Sunday, August 23, 2020

Kanika Banerjee and Hemanta Mukherji: Gems From Tagore [EALP 1267] an LP released in India in 1961

Rabindranath Tagore (1861-1941) distinguished himself in many fields. He won the Nobel Prize for literature in 1913, wrote thousands of songs (including ones which two different countries -- India and Bangladesh -- claim as their national anthem), and gained fame during his lifetimes as a poet, playwright, visual artist, and educator.

This album is one of many devoted to his songs, sung here by Kanika Banerjee (side one) and Hemanta Mukherji (side two).






This album was released in 1961 as part of centenary celebrations of the composer's birth.



Equipment used in transfer:

Preparation: Ultrasonic cleaning for 20 minutes in pure clean water.
Turntable: Audio-technica AT-LP-1240
Cartridge: ATmono3LP
Pre-amplification: Vintage refurbished Pioneer SX-780.
Recorder: Sony PCM-M10 at 24bit/96kHz resolution
Software: Audacity, ClickRepair, and xAct
Monitoring: Schiit Asgard 3 with AK4490 DAC, Focal Spirit Pro headphones

Thursday, August 20, 2020

Dancers of Bali [ML 4618] an LP recorded and released in the US in 1952

Here is a live recording of the Gamelan Orchestra of the village of Pilatan, Indonesia. The sound quality is quite amazing for 1952.

The liner notes were written by well-known composer Colin McPhee who spent many years studying the music of Bali and incorporating it into his works.




Side one:
A1 Overture - Kapi Radja (Melody From North Bali)
A2 Angklungan
A3 Tumulilingan (Bumblebees Sip Honey)
A4 Baris

Side two:
B1 Gambangan (Ancient Melody)
B2 Kebyar
B3 Gender Wayang; Angkat - Angkatan (Music For A Shadow Play) Legong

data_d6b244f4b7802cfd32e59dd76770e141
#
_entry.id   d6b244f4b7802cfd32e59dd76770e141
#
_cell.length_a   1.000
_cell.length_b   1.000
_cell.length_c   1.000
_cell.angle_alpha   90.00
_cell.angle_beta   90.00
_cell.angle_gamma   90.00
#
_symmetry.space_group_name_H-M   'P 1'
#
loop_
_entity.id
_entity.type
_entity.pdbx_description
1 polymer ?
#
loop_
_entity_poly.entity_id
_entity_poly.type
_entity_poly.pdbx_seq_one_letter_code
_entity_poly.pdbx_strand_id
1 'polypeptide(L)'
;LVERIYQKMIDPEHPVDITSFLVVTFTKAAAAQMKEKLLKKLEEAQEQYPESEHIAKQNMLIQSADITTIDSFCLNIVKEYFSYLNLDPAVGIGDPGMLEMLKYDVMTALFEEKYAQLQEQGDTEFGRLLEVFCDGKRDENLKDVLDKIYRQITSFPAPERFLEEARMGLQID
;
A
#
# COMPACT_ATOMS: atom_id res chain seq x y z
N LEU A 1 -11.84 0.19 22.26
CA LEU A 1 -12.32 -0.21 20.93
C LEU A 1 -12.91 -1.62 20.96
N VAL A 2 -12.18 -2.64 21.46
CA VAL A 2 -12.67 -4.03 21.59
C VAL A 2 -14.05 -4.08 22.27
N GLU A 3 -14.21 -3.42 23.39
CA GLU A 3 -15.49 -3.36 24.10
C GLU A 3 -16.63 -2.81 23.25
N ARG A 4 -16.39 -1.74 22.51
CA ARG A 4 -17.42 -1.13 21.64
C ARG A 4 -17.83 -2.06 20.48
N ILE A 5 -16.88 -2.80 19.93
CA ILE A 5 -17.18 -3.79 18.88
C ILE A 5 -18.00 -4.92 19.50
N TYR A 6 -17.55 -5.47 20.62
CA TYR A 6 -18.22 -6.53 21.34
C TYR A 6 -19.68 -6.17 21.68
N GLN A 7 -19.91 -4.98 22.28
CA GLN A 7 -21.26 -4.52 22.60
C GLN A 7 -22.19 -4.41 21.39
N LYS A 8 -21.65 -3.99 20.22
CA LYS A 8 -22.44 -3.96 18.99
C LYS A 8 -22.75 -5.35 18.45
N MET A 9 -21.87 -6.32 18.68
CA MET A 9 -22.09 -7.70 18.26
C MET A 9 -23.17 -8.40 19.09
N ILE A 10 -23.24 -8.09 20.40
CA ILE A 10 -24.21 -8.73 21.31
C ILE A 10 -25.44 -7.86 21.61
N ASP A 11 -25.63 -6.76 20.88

B4a Lagu Chondong
B4b Pengipuk
B4c Garuda


Credits

Design – Meyers*, Monogram (2)
Directed By [Gamelan] – Anak Agung Gde Mandera
Gamelan – Gamelan Orchestra from the Village of Pliatan, Bali, Indonesia*
Producer – John Coast
Sleeve Notes – Colin McPhee

Equipment used in transfer: 

Preparation: Ultrasonic cleaning for 20 minutes in pure clean water.
Turntable: Audio-technica AT-LP-1240
Cartridge: ATmono3LP
Pre-amplification: Vintage refurbished Pioneer SX-780.
Recorder: Sony PCM-M10 at 24bit/96kHz resolution
Software: AudacityClickRepair, and xAct










Wednesday, February 19, 2020

Musique du Viet-Nam [BAM LD 365] a 7-inch EP released in France in 1960

Here is a delightful 7-inch, 33RPM "EP" released from the french label BAM (which apparently stands for Boîte à Musique -- or, "music box" to Anglophones).

I'm not sure if this music ever appeared on an LP.








The internet has provided me with this information about Tran Van Khe:


Trần Văn Khê (July 24, 1921, Binh Hoà Dông, Viêt-Nam – June 24, 2015, Hồ Chí Minh City, Việt-Nam) is a Vietnamese Dàn kim, Dàn co, Dàn tranh, Trông player and ethnomusicologist. 

Director of research at Centre national de la recherche scientifique for 16 years. Professor of ethnomusicology at Université de la Sorbonne during 19 years. 

Trân was a member of the laboratory team UPR 298 "Comparative studies on Southeast Asia", board member of Unesco-IMC project entitled "The Universe of Music : a History" (UMH)", and also honorary member of Conseil International de la Musique (Unesco).



Equipment used in transfer:

Preparation: Ultrasonic cleaning for 20 minutes in pure clean water
Turntable: Audio-technica AT-LP-1240
Cartridge: Shure M97xE
Pre-amplification: Vintage refurbished Pioneer SX-780.
Recorder: Sony PCM-M10 at 24bit/96kHz resolution
Software: AudacityClickRepair, and xAct.




downloads:

highest resolution files I am capable of producing


after decoding to WAV files, these can be burned to CDR


highest quality mp3 files possible 







Sunday, February 2, 2020

Tunde Nightingale - The Bird That Sings All the Night - an LP recorded in Nigeria and released in England in 1968

Here we have another LP from the Boston Public Library collection, digitized for the Internet Archive (those original, unrestored transfers can be found here) and repaired and restored by me.

Tunde was born in 1922 and died in 1981. He recorded 40 albums and is cited as an influence to later "juju" musicians such as King Sunny Ade.








downloads:

higher-than-standard-CD resolution files


after decoding to WAV files, these can be burned to CDR


highest quality mp3 files possible




Saturday, February 1, 2020

Folk Music of Afghanistan -- an LP recorded in Afghanistan in 1966-67 and released in the US in 1971